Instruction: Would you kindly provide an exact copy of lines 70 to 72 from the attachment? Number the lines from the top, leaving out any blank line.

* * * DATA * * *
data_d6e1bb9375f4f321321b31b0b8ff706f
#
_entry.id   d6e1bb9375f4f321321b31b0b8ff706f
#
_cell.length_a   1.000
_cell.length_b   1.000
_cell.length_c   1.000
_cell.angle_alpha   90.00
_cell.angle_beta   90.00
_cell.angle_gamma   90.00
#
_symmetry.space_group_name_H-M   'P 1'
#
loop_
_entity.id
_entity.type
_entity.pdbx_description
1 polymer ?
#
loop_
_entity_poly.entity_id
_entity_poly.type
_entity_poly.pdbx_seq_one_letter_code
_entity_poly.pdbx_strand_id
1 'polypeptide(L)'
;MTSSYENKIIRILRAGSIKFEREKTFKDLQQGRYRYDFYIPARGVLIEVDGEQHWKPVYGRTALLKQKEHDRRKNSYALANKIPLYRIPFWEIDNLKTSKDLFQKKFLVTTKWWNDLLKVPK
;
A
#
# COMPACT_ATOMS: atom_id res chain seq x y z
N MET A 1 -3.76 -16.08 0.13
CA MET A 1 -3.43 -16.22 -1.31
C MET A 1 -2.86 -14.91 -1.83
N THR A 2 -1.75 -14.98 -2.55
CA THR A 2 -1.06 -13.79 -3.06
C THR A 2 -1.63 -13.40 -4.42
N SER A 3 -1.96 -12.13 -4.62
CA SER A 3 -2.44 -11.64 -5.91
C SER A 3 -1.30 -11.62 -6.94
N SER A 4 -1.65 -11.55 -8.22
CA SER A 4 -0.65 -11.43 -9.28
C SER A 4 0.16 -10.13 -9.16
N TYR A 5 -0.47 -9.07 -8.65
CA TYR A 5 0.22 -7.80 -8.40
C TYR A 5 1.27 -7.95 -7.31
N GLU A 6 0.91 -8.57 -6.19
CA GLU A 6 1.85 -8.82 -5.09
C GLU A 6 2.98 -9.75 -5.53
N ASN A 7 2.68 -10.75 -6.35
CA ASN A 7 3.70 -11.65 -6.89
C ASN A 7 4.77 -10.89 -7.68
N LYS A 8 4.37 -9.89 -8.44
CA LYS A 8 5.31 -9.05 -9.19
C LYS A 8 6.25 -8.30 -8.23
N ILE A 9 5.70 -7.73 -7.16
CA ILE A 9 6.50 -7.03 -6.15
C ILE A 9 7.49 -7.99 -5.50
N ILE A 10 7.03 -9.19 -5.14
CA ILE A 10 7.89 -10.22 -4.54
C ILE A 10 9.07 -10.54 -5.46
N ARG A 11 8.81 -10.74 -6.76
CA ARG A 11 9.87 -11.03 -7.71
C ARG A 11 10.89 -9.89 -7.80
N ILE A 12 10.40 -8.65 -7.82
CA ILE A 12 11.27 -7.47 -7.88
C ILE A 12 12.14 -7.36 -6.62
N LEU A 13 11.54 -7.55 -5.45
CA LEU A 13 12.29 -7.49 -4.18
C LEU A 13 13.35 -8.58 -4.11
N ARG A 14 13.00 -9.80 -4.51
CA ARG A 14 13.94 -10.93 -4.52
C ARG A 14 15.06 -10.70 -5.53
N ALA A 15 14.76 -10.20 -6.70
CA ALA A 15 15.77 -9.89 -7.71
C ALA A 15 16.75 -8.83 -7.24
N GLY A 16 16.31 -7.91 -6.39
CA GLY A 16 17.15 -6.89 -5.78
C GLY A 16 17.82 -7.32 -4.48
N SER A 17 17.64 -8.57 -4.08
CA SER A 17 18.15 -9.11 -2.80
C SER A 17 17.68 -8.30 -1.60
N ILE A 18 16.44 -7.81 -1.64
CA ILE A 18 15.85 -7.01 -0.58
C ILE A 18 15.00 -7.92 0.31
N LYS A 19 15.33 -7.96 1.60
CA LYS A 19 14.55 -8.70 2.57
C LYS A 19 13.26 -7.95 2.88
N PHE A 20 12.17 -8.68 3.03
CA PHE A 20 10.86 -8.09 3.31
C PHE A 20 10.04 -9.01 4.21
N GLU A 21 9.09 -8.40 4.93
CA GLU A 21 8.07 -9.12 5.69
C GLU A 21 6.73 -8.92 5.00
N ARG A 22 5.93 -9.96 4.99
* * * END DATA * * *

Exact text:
N ARG A 14 13.00 -9.80 -4.51
CA ARG A 14 13.94 -10.93 -4.52
C ARG A 14 15.06 -10.70 -5.53